Restoring Bathtubs: Why Porcelain Tubs Are The Easiest Of All

There are three main kinds of bathtub materials; porcelain, cast iron, and fiberglass. Most modern tubs are fiberglass, but you could have an older tub in your home made from one of the other two materials. Overall, you might think that repairing a fiberglass tub is the easiest. Actually, porcelain is the easiest. Here is why.

Fiberglass Fillers Can Just Split Again

Fiberglass tub splits and cracks are usually filled with, well, fillers. The fillers have to remain dry for up to seventy-two hours, depending on what you use, which means no baths or showers during that time. They are also not permanent, as the fillers themselves will eventually break down and split too.

Some fillers can cause further damage by expanding to fill a crack too much, and splitting open the crack farther in your fiberglass tub. Usually, if you are trying to buy yourself some time before you have to replace your fiberglass tub entirely, fillers are fine. Long-term tub repair usually involves replacing the tub entirely.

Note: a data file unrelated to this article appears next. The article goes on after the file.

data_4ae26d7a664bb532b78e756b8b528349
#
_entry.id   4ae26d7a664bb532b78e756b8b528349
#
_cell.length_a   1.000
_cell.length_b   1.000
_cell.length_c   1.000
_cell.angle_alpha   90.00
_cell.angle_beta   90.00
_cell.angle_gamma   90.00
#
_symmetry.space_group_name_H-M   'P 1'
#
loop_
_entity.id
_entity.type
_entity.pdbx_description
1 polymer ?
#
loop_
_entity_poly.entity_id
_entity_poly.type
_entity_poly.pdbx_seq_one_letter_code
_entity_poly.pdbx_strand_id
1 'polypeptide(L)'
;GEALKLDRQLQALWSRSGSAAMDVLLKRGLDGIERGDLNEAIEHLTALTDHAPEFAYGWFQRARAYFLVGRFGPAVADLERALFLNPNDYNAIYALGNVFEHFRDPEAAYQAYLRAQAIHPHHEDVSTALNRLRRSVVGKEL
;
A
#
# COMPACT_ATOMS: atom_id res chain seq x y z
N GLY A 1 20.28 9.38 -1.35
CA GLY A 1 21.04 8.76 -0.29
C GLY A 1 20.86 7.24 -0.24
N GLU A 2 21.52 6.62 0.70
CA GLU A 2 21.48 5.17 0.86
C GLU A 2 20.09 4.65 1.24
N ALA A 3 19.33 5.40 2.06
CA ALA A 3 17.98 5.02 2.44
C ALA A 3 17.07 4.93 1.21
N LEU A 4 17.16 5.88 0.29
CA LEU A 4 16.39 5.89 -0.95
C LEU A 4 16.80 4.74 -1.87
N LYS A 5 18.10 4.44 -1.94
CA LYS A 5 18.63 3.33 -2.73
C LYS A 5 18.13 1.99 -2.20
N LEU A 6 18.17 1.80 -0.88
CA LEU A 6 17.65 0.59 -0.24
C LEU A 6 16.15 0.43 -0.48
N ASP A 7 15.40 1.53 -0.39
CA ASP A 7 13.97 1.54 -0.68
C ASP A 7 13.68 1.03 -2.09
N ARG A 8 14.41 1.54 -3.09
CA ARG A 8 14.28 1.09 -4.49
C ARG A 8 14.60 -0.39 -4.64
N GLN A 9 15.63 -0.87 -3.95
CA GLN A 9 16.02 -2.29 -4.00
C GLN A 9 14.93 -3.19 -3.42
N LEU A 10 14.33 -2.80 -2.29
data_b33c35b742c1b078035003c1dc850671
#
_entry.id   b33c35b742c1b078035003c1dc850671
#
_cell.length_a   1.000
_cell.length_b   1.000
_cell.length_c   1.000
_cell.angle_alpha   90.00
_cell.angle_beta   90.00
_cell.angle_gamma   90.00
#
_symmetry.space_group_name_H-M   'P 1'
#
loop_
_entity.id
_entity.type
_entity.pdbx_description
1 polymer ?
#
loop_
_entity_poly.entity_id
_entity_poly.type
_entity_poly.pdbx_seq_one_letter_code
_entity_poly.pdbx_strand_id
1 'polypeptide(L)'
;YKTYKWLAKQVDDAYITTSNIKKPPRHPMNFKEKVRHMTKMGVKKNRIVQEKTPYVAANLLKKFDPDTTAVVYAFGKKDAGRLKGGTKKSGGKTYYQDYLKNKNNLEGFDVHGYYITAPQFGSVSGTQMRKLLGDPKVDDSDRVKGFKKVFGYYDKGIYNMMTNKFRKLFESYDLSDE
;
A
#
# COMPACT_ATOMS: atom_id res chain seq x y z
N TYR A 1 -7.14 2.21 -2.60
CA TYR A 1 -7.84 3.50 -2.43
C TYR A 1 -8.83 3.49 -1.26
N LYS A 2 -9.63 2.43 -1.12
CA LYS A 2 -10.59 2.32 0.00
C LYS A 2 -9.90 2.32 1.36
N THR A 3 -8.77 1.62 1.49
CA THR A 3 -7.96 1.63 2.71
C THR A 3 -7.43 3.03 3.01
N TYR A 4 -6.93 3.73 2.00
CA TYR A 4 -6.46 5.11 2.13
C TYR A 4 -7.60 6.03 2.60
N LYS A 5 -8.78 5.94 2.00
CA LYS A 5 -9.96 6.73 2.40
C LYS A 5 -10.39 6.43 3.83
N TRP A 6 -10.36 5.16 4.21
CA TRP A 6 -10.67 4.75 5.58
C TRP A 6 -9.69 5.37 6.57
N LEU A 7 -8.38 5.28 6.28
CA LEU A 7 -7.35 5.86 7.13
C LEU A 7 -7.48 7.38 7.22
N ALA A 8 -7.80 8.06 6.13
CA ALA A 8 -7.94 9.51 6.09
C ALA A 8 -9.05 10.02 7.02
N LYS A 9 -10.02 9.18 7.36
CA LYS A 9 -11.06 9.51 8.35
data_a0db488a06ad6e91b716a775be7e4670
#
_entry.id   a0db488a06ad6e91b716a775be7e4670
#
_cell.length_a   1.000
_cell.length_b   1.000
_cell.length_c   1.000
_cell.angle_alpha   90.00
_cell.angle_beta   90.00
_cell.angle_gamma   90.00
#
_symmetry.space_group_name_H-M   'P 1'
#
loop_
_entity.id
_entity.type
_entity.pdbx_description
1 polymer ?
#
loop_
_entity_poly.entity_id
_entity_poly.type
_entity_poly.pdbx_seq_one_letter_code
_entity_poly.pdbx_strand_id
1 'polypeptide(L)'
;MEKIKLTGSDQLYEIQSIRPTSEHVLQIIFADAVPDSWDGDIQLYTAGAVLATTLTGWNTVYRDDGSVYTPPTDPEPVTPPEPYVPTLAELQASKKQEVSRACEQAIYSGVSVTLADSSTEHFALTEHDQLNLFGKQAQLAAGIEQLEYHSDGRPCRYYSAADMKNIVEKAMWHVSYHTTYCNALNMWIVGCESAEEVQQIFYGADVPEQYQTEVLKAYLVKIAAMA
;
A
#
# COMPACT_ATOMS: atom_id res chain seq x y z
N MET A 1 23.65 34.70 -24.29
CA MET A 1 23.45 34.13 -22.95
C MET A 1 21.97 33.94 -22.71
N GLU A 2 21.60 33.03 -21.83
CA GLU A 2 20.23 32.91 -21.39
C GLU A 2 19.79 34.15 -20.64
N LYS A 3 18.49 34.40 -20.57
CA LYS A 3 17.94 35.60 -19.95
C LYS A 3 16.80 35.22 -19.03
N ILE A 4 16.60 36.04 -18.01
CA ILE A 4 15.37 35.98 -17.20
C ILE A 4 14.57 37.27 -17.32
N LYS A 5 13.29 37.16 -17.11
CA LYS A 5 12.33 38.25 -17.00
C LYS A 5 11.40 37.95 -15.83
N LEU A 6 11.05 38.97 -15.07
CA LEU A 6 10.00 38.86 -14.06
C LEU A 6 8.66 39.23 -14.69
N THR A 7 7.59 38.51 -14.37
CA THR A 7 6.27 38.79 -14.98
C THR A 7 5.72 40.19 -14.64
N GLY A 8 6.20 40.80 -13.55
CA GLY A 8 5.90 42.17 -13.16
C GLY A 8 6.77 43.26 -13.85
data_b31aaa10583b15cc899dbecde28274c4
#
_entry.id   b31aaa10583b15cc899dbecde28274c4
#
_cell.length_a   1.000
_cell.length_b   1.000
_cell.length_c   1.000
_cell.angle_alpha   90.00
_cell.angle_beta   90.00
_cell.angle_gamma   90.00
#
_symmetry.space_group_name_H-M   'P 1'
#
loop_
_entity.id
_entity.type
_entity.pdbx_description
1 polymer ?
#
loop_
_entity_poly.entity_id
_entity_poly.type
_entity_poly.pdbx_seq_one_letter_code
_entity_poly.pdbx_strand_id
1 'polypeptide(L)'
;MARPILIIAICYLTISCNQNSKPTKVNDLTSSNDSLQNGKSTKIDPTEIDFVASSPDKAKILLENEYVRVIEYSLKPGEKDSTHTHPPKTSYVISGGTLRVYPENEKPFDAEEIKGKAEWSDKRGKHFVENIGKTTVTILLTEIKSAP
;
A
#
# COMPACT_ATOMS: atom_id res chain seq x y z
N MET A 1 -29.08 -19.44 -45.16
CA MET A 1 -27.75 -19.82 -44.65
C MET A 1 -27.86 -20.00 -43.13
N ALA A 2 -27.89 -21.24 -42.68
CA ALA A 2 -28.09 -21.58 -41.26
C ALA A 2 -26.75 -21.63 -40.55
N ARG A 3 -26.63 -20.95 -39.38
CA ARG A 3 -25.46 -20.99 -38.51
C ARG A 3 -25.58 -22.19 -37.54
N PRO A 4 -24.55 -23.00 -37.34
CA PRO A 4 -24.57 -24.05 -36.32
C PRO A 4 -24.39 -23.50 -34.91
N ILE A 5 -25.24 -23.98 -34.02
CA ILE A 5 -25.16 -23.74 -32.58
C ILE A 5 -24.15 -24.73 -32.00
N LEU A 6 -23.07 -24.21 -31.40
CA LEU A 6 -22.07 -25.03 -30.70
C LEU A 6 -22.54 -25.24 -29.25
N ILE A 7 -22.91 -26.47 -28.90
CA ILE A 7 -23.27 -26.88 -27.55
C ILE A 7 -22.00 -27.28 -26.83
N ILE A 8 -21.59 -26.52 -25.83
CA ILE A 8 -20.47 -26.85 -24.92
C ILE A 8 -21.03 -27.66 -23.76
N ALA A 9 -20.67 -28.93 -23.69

Cast Iron Tubs

Cast iron tubs suffer a lot of rust and chipping. Because they are made of iron, you have to constantly burnish them to keep them rust free, and then regularly coat and seal them. This is a never-ending battle that usually results in homeowners buying a drop-in fiberglass insert that fits the cast iron tub perfectly, or replace the cast iron tub with a fiberglass copy.

Porcelain Tubs

Porcelain tubs, if well-cared for, can last a very long time. Avoiding harsh abrasive cleaners and bleach products is the way to go. If you do have to do a bathtub restoration on your porcelain tub, you only need to sand away the smooth glaze and the pitted and stained areas. Once the whole tub has returned to a chalky surface, you vacuum away all of the porcelain dust, wipe the surface smooth with a cloth, and then apply a nice, thick, couple of coats of porcelain tub sealant. It is done and good to go for another five to ten years.

If the tub has a crack, this is usually sealed in sealing process. If there are pieces busted loose, you can use plumber's adhesive to put the pieces back into place, sand it smooth, and seal it again. All of these processes may require a little elbow grease and time, but then your porcelain tub holds together better than the other two types of tub material. For more information, contact companies like Stanley Avenue Tub Co.


Share